January New Food Challenge: Beets

So you may remember that one goal I set for myself for 2018 was to try a new food or recipe every month.  Feeling a bit stuck in a rut with my menu, I wanted to branch out and find healthy foods to add in to the mix.  Well, here we are half way through February, and I’m just getting around to writing about my January food adventure.  But better late than never, right?  And at least I did try a new food in January!

This is what I brought home in my shopping bag.  A lot of my Facebook friends guessed what I was trying.  Any thoughts?

If you guessed beets, you’re right!

I can’t say I’ve never had beets.  My mom used to grow them in her garden and pickle them, but I never liked them as a child.  To this day, I’m not big on pickled things.  But I decided to try beets again because they are just so darn healthy.  You can read more about the amazing beet here.

Never having prepared beets myself, I wasn’t sure what to do.   Should I eat them raw or cook them?  How do I cook them?  Google taught me that beets can be eaten raw or cooked and made into salads and other dishes.  I decided to just stick with the beet so I could really taste the flavor.

First, I decided to try them raw.  The tricky thing was trying to peel that sucker!  It kept jumping out of my hand, forcing me to chase it around the kitchen counter.  My hands (and counter) got stained a lovely shade of pink from the beet juice!  But eventually, my vegetable peeler won out and I got that beet peeled and chopped.So here I am about to try raw beets for the first time.  I’ve discovered as I’ve gotten older that I’m a bit of a picky eater and not too adventurous about trying new things, so I wasn’t too sure about this beet.I initially noticed the amazing crunch of a raw beet, like a carrot.  But the taste!  My first thought was, “Holy cow, it tastes like dirt!”  Yeah, growing up in the country, dirt found its way into my mouth a time or two so I do actually know what dirt tastes like!  But the beet wasn’t disgusting; it just had a very earthy flavor.  I tried another bite with a bit of salt.  Definitely better.  And then I tried a suggestion I’d read about:  lemon juice and cayenne pepper.  Not bad!  For just eating a plain, raw beet, the lemon juice and pepper combo was definitely my favorite.

Next, I tried roasting beets.  I was roasting an acorn squash, so I just wrapped a beet in foil and put it in the oven with my squash.  Peeling a roasted beet is MUCH easier than peeling a raw beet!  Rubbing the roasted beet with a paper towel removed the peel easily.  And I have to say, roasted beets taste a lot better to me than raw beets.  The earthy flavor is still there, but it wasn’t as strong.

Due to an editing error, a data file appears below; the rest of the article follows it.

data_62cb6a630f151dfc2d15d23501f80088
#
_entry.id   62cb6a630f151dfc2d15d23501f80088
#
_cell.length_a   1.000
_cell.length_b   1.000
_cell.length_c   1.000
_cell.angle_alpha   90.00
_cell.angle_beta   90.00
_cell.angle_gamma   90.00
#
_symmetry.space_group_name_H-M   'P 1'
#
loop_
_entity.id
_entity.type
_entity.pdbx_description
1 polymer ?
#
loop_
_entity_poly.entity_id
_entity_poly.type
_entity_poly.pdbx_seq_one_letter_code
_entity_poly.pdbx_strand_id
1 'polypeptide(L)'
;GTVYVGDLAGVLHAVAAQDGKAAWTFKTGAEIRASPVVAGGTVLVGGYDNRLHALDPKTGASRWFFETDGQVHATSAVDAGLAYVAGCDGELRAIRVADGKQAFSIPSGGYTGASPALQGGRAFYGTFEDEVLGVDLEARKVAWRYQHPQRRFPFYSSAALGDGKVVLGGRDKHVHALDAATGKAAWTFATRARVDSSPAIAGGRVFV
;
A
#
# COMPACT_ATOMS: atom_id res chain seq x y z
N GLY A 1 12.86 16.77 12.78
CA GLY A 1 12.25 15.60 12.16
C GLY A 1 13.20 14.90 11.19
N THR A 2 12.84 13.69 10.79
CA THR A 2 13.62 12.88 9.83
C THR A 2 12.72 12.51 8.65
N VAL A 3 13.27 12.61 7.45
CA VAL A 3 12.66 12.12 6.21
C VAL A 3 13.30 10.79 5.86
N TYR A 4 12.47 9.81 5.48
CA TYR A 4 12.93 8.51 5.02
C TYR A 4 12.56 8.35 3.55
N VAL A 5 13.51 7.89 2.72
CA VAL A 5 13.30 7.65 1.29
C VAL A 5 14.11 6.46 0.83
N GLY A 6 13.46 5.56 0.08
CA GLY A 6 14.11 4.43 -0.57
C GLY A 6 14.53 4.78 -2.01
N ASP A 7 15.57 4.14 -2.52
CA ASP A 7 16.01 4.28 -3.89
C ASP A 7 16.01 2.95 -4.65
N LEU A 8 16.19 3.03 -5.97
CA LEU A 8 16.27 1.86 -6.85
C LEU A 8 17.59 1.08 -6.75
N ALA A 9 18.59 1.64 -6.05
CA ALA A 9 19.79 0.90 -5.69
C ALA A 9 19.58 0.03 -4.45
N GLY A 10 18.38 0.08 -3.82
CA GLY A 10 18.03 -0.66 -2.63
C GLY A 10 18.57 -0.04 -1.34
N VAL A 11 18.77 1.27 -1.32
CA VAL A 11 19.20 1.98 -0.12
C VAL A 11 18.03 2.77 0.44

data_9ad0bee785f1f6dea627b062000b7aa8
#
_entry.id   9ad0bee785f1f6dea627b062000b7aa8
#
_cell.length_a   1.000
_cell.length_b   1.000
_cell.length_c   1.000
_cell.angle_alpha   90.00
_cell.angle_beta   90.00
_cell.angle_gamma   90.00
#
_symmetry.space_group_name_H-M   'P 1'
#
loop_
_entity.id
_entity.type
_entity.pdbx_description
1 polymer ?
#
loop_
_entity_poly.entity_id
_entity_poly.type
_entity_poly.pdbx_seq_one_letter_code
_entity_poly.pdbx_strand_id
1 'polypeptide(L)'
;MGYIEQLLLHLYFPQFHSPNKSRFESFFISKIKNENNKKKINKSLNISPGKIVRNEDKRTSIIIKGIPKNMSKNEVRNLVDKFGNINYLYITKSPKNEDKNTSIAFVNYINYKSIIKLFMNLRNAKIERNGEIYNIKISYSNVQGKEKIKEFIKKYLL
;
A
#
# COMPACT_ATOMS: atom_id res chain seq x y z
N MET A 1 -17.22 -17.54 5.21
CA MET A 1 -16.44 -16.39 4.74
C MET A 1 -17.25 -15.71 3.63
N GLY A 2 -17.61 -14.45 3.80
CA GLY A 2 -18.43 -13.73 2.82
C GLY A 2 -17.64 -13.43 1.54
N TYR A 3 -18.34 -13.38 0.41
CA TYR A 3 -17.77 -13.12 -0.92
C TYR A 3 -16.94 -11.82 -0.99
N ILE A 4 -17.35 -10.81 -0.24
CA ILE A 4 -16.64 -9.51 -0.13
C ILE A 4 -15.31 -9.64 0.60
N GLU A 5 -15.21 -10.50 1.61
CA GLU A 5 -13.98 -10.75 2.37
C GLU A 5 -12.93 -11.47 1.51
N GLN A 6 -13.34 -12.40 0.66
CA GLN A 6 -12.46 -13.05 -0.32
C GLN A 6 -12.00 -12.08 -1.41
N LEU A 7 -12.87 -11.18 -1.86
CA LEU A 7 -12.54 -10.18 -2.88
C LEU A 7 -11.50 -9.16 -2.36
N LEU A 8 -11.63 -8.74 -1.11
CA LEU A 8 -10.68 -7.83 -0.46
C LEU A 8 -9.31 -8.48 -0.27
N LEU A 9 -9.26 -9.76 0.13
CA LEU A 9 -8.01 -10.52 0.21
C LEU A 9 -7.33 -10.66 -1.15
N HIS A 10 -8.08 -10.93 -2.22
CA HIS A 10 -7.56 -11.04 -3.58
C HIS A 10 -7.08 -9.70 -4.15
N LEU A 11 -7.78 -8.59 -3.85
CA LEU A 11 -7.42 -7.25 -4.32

Discovering that roasted beets aren’t too bad, I decided to throw them in with some other veggies I was roasting, in this case sweet potatoes, carrots, and onions.  I seasoned the lot with a little olive oil, sea salt, and garlic powder.  And again the beets were okay, earthy but tolerable.So the question of the month:  will beets be making a regular appearance in my menu?

I don’t know.  I didn’t HATE them, but I think I’ll need to acquire a taste for them, or maybe find that perfect way to prepare them.  I’ll definitely keep trying them in different ways, maybe try a recipe that uses beets or in a salad.  For the health benefits alone, I’d like to eat beets regularly.

So onward and upward!  It’s February and time to try something new again!  What will it be this time?!

Talk to me:

Beets–yay or nay?

What’s your favorite way to eat beets?  Care to share your favorite beet recipe with me?


My Favorite Soups

December.  Winter seems to be in full swing, but in typical Oklahoma fashion, yesterday reached nearly 80 degrees F while today wind chills were below freezing and little snowflakes fluttered from the sky only to meet their demise on windshields.  That’s how winter rolls in Oklahoma!

But even though temperatures have been even more mild than usual, the first hint of cold weather has me craving soup.  I am a sucker for a bowl of hot, homemade soup.  You?  So I thought I’d share my favorite soups with you and my attempts to make them “clean”, using products without added sugars, that are organic and non-GMO, and use as little processed ingredients as possible.

Besides just tasting good and warming your insides on a cold day, making a pot of soup is all the meal prepping I need to do for a week.  I know.  Being single I don’t have to make as much food as a family would need for a week, but a pot of soup can make several meals.  That’s one thing I like about soup.  It’s also very forgiving to make, easy to reheat, easy to take to work, and generally tastes better after it sits for a day or so!  And if you avoid heavy creamed soups, a bowl of soup can be a fairly low calorie meal or snack.

These are some of my favorites I’ve been enjoying over the last few weeks.  And since I cook soups by taste, I don’t have specific measurements to follow.  Sorry!

  1.  Chili.  Who doesn’t love a bowl of chili, right?  And chili has the added bonus of being comfort food for me.  My mom would make a pot of chili on the first cold snap of the winter, so it’s one of the first things I think about when leaves start to fall, and temperatures take a nose dive.  One thing about chili–it’s the Fritos, cheese, and sour cream that make it not so good for you!